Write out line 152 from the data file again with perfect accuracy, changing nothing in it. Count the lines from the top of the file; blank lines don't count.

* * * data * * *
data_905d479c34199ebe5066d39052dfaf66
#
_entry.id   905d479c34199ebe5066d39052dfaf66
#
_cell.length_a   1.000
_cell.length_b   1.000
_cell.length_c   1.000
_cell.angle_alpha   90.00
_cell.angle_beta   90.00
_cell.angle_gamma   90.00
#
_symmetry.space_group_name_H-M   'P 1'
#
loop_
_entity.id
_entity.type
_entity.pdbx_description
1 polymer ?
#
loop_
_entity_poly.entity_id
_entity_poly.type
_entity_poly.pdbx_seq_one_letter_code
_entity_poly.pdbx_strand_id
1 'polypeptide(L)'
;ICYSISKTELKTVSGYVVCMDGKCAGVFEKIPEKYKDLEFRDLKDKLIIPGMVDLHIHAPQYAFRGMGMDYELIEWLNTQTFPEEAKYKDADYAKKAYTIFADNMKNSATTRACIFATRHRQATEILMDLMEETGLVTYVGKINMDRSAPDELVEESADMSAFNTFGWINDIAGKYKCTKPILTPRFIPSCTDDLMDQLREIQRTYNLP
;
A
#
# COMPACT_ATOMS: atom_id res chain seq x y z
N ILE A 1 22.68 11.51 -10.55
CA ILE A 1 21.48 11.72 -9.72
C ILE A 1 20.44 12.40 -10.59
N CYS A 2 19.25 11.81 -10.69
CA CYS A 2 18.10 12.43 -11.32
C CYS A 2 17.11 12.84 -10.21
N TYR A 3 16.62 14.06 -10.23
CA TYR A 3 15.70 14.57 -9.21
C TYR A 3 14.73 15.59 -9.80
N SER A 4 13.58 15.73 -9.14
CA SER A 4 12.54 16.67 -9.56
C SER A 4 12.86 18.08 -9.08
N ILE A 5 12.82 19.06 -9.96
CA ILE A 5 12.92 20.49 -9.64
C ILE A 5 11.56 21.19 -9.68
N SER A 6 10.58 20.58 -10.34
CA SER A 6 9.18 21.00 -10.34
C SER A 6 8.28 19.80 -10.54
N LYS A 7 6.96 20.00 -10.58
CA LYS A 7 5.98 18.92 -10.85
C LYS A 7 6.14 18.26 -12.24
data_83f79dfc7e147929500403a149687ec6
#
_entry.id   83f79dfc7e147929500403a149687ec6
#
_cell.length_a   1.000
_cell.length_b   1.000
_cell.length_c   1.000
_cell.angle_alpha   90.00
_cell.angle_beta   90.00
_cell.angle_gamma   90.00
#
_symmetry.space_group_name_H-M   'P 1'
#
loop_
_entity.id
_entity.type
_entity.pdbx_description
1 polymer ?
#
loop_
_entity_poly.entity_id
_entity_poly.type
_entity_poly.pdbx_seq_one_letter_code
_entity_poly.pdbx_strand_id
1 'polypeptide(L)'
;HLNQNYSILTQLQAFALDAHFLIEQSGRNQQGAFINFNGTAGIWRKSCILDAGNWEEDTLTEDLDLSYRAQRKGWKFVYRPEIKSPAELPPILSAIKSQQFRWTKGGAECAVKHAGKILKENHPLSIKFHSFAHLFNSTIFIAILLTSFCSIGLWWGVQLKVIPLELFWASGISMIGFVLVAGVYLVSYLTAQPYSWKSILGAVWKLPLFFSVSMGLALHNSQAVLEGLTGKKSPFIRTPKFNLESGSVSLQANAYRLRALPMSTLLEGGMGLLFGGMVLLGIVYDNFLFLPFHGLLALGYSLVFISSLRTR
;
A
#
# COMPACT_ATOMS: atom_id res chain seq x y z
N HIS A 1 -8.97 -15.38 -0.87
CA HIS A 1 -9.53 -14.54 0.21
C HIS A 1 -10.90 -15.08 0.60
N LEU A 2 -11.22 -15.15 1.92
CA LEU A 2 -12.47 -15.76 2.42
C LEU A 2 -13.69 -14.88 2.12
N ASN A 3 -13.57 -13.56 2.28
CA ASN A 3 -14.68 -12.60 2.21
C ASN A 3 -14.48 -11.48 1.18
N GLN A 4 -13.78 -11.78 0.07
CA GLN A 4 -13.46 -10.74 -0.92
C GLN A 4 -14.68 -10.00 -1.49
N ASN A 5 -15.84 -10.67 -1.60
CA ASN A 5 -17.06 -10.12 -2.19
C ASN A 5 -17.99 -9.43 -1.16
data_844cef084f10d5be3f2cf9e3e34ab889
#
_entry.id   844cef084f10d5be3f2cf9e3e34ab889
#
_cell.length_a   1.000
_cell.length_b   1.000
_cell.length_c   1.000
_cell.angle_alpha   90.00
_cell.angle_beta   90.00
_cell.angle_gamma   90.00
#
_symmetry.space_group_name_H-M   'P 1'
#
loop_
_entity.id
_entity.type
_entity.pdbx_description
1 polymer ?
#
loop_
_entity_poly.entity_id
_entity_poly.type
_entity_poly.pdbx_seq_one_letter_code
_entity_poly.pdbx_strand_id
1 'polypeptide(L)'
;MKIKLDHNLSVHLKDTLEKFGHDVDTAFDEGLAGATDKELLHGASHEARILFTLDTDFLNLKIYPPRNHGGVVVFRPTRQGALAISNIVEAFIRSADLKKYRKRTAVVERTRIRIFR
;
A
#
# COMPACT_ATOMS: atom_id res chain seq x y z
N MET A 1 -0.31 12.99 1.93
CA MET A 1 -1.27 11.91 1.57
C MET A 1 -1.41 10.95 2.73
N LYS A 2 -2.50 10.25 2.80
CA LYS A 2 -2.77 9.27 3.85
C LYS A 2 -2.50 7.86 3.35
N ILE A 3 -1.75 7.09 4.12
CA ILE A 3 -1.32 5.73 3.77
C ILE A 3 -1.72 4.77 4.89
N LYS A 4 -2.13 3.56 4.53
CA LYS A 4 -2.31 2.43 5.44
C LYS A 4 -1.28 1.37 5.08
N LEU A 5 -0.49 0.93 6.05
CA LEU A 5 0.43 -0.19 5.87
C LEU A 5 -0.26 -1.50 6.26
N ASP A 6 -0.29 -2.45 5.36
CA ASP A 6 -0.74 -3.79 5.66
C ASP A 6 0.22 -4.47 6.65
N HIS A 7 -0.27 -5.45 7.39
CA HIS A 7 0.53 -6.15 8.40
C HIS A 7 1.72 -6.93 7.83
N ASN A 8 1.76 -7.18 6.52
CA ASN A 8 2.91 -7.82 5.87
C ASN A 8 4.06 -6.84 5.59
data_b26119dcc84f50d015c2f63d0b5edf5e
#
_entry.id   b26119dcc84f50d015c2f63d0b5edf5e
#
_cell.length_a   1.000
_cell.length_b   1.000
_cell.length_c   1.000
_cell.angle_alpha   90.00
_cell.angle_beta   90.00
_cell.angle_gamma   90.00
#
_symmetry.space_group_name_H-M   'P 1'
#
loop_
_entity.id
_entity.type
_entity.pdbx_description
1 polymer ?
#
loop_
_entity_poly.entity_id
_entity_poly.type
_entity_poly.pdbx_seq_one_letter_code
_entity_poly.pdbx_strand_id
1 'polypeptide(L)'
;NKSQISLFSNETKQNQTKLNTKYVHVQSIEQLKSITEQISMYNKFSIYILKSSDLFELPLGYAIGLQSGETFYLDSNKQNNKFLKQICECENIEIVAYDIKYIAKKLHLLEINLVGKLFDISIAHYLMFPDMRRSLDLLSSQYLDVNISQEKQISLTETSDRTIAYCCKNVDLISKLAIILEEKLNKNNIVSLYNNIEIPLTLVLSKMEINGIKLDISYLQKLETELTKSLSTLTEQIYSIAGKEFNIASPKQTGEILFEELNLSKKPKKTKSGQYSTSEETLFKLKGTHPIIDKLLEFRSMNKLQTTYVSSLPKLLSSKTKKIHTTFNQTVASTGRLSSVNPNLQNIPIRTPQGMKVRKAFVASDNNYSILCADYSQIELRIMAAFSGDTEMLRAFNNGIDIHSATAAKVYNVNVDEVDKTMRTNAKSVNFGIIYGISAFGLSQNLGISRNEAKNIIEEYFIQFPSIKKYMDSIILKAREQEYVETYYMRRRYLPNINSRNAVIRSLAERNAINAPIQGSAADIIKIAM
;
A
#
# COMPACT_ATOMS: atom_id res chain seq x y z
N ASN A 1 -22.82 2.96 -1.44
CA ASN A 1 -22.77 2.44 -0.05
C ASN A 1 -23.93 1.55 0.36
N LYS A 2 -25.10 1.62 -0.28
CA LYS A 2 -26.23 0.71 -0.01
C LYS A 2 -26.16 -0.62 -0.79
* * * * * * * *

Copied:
#